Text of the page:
The city of Orvieto in the central Italian region of Umbria is perched atop a vertiginous cliff of a soft volcanic ash stone called tufa or tuff. The appeal of its excellent natural defenses has kept it continuously populated from Etruscan times onward, and its vast panoply of underground tunnels and chambers, first dug out of the tufa by the Etruscans, has been used by the residents ever since. A census of the labyrinth underneath the city documented 1200 caves/tunnels/cavities of various shapes and sizes, and there are many more than that which have never been documented.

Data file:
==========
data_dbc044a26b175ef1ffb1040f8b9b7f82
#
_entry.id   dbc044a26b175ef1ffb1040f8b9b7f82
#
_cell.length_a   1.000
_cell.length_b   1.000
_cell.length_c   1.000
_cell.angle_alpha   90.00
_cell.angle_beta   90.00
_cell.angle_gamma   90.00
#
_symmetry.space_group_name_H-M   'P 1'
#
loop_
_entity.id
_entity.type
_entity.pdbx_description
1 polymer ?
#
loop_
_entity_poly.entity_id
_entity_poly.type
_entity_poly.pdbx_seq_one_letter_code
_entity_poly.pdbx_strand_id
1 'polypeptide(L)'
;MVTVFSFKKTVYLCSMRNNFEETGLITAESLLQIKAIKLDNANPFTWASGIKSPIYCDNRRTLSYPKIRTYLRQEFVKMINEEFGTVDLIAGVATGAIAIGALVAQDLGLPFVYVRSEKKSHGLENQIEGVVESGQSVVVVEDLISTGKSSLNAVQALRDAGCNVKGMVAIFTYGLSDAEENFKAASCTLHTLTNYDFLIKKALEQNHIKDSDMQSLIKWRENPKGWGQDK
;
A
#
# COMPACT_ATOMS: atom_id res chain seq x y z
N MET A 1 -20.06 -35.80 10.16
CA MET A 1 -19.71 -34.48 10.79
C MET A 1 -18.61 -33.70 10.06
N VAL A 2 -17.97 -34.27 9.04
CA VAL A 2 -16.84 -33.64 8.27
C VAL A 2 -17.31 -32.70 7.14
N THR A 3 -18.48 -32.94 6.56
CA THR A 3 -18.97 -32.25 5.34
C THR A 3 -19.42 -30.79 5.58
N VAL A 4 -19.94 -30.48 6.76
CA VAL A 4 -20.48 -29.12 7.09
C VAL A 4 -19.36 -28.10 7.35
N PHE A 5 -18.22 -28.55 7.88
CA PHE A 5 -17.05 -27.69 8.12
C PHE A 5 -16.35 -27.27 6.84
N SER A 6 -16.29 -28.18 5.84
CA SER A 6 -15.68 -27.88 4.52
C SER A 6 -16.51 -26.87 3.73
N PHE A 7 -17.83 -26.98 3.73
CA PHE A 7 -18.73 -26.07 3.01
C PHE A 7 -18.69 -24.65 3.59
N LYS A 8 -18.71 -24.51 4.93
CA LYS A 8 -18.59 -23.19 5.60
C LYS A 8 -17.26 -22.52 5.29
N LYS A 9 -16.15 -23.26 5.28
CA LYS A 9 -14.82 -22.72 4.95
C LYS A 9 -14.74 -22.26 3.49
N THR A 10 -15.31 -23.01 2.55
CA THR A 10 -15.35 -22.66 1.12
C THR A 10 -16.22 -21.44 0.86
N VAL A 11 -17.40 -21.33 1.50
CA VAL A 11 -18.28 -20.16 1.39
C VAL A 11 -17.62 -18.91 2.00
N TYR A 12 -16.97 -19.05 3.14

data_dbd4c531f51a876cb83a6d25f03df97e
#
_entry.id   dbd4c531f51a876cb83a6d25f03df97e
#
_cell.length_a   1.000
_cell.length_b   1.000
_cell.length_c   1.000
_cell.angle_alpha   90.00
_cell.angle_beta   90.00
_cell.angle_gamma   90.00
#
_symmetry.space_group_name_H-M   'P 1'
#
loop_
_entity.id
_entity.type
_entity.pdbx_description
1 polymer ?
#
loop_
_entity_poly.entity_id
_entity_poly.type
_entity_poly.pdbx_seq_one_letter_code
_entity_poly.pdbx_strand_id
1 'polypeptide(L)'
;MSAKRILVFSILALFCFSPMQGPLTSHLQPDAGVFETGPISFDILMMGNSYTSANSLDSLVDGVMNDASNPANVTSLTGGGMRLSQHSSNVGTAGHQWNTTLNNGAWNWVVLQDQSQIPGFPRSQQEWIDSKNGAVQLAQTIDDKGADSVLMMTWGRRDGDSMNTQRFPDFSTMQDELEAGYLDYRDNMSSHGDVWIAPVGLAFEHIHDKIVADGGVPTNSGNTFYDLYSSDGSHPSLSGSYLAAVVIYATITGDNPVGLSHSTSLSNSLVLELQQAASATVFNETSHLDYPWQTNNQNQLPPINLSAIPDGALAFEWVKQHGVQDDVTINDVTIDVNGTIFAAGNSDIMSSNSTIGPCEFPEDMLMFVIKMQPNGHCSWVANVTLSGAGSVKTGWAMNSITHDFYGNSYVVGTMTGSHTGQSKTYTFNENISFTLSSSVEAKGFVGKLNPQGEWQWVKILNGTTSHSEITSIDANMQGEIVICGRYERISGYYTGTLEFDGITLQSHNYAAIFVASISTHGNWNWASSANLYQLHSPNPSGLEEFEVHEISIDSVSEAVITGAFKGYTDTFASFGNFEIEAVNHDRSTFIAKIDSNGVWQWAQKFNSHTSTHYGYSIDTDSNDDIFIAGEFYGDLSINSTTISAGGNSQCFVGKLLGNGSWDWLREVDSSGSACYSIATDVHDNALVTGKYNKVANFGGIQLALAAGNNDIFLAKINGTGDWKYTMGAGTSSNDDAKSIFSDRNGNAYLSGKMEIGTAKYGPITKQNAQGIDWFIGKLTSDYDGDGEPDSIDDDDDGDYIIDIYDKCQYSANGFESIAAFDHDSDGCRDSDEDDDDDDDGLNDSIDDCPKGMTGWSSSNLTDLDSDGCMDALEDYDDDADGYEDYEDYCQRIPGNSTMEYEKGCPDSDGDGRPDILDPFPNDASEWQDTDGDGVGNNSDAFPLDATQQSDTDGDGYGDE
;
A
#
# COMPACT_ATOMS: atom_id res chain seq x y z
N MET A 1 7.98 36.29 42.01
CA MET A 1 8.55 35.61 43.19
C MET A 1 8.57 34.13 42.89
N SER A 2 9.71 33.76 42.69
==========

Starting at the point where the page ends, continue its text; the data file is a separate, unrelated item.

In an archaeological first, a group of alumni and students from St. Anselm College in New Hampshire led by classics professor David George and Claudio Bizzarri of the Parco Archeologico Ambientale dell’Orvietano has found that at least two of those caves were carved by the Etruscans in the shape of a pyramid. Etruscans did a lot of digging and central Italy is flush with their underground tomb cities, but none of those structures so far as we know start with a narrow peak that gets progressively wider as you go down to the square base.